The Russian ministry's release assured that Moscow was in full compliance with the CTBT and urged the United States to do the same.
On Thursday, Russia slammed the United States's allegations that Moscow was carrying out nuclear tests at the Novaya Zemlya archipelago in the Arctic Ocean in violation of a moratorium and countered that Washington was attempting a smear campaign.
“Such accusations are absolutely groundless and aimed at trying again to smear our country,” a statement from the Ministry of Foreign Affairs said, backing up the head of the Russian State Duma Defense Committee, Vladimir Shamanov, who fired back that there "could not have made a more irresponsible statement."
During an address Wednesday, head of the U.S. Defense Intelligence Agency (DIA) speculated — without presenting evidence — that Russia was likely conducting low-level tests at the facility and violating the limit set by the Comprehensive Nuclear Test Ban Treaty (CTBT).
"The United States believes that Russia probably is not adhering to its nuclear testing moratorium in a manner consistent with the ‘zero-yield’ standard."
State Duma Defense Committee chief rubbished the accusation and questioned U.S. intelligence gathering techniques.
"Nuclear tests cannot be carried out secretly," Shamanov added "These kinds of statements reveal that the professionalism of the military is systemically falling in America."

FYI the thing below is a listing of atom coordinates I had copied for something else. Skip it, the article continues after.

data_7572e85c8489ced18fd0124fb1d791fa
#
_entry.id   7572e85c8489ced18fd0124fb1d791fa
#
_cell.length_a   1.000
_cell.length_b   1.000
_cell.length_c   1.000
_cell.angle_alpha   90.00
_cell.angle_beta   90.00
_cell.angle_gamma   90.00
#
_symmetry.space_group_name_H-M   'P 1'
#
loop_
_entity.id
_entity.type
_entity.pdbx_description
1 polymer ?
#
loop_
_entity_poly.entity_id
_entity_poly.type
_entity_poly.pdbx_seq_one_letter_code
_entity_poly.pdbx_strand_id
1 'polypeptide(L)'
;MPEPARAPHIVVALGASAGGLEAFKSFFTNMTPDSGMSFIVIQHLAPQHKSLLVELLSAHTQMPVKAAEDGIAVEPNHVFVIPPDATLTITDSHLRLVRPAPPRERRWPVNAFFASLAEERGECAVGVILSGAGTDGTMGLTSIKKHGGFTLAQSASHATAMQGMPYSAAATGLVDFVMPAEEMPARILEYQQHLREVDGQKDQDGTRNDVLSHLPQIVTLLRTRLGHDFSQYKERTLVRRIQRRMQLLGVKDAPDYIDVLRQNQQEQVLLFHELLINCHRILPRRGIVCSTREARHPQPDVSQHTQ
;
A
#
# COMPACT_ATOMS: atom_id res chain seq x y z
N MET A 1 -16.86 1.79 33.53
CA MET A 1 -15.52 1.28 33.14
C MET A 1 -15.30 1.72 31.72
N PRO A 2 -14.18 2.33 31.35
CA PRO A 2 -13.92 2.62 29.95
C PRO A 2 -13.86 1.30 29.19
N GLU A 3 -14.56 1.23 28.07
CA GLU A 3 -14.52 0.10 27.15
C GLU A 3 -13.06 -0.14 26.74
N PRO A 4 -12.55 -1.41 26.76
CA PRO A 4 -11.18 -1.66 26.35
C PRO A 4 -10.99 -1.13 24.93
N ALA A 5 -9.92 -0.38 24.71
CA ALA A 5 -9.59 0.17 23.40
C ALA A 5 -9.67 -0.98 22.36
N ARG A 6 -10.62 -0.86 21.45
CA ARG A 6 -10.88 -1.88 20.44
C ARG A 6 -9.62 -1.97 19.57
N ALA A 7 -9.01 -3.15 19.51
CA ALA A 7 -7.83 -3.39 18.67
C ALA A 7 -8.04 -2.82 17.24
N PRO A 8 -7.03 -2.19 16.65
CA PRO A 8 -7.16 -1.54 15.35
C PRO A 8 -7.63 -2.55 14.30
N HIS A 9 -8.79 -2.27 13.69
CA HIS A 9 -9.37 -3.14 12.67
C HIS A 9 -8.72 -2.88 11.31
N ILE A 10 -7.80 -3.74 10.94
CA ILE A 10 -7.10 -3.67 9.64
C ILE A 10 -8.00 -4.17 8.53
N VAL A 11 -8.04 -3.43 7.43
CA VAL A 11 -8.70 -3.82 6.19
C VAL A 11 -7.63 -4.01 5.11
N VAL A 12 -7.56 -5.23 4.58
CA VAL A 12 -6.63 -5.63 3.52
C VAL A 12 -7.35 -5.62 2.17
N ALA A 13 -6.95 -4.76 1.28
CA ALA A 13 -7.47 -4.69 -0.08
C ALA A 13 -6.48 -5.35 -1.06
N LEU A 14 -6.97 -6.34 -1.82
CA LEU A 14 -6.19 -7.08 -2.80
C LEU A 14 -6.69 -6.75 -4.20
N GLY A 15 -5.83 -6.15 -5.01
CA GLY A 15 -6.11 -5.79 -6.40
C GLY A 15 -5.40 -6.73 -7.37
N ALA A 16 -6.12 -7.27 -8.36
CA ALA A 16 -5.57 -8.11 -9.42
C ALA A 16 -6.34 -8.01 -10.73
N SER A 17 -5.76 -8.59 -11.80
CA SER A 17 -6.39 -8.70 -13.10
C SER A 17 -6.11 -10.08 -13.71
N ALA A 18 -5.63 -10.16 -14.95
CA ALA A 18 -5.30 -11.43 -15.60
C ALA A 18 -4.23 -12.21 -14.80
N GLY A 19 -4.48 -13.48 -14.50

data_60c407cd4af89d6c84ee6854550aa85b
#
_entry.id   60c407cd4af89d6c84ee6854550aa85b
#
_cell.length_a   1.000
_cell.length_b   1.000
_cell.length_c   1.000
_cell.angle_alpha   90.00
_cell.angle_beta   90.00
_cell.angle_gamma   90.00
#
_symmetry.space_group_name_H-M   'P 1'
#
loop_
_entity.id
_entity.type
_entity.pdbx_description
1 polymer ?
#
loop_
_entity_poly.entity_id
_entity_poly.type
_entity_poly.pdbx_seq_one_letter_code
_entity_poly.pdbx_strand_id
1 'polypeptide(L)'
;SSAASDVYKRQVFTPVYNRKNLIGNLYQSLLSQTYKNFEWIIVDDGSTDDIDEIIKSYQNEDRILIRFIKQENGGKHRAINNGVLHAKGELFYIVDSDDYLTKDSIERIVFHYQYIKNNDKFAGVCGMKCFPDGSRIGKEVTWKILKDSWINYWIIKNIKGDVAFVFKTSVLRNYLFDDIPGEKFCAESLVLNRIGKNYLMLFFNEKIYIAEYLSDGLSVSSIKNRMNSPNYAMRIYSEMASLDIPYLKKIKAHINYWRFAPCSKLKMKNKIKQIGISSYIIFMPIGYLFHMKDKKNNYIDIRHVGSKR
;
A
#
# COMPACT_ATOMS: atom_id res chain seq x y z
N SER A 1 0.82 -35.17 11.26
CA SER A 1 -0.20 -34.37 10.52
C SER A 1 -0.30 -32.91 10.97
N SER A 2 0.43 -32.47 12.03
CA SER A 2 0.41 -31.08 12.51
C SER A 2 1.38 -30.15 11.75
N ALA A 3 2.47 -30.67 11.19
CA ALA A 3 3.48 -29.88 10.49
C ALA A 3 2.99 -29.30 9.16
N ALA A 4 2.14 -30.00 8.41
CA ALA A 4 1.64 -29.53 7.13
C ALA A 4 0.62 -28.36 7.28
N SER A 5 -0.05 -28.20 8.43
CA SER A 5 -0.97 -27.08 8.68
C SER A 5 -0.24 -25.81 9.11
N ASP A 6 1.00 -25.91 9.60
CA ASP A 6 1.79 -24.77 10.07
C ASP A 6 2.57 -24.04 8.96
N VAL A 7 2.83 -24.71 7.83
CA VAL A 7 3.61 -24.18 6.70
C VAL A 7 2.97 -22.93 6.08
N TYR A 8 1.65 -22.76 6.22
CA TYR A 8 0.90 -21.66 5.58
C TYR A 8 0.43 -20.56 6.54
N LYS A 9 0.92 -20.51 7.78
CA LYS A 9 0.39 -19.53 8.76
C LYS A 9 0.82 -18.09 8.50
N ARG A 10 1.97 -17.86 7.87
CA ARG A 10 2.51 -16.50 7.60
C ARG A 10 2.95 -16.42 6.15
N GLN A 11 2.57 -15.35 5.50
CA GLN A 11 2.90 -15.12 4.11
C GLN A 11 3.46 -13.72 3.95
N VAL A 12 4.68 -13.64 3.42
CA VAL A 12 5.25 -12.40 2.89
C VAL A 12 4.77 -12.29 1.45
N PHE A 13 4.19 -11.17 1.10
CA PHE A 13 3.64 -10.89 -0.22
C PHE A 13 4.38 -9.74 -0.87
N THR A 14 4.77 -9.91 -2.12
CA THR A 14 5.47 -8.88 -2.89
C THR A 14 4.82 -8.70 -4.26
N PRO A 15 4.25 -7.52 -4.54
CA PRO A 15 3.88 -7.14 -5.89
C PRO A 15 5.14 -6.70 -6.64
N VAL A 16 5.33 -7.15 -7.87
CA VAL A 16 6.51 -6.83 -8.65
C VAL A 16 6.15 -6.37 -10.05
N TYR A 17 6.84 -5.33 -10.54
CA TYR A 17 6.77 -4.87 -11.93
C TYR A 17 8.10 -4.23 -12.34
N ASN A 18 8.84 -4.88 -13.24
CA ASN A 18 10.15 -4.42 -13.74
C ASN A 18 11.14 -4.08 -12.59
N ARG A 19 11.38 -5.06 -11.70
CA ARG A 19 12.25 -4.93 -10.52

Lassina Zerbo, executive secretary of the Comprehensive Nuclear-Test-Ban Treaty Organisation (CTBTO), later confirmed that the claim by DIA's Lt Gen Robert Ashley have been investigated and are unfounded.
“The only thing I can say is that we don’t have any evidence at this point in time.”
The Russian ministry's release further explained that the U.S. was off base and assured that Russia was in full compliance with the CTBT, which Moscow ratified in 2000, pointing out that the United States had yet to do the same.
“We again call on the United States to show a responsible approach and to ratify the CTBT, without which its entry into force is not possible,” Russia’s statement urged.
The CTBT is widely supported but requires ratification by eight additional nuclear technology states — among them Israel, Iran, Egypt and the United States.
The tensions between the U.S. and Russia could also put the Intermediate-Range Nuclear Forces Treaty, which is due to end in August, and the Strategic Arms Reduction Treaty, which will expire in 2021, into limbo.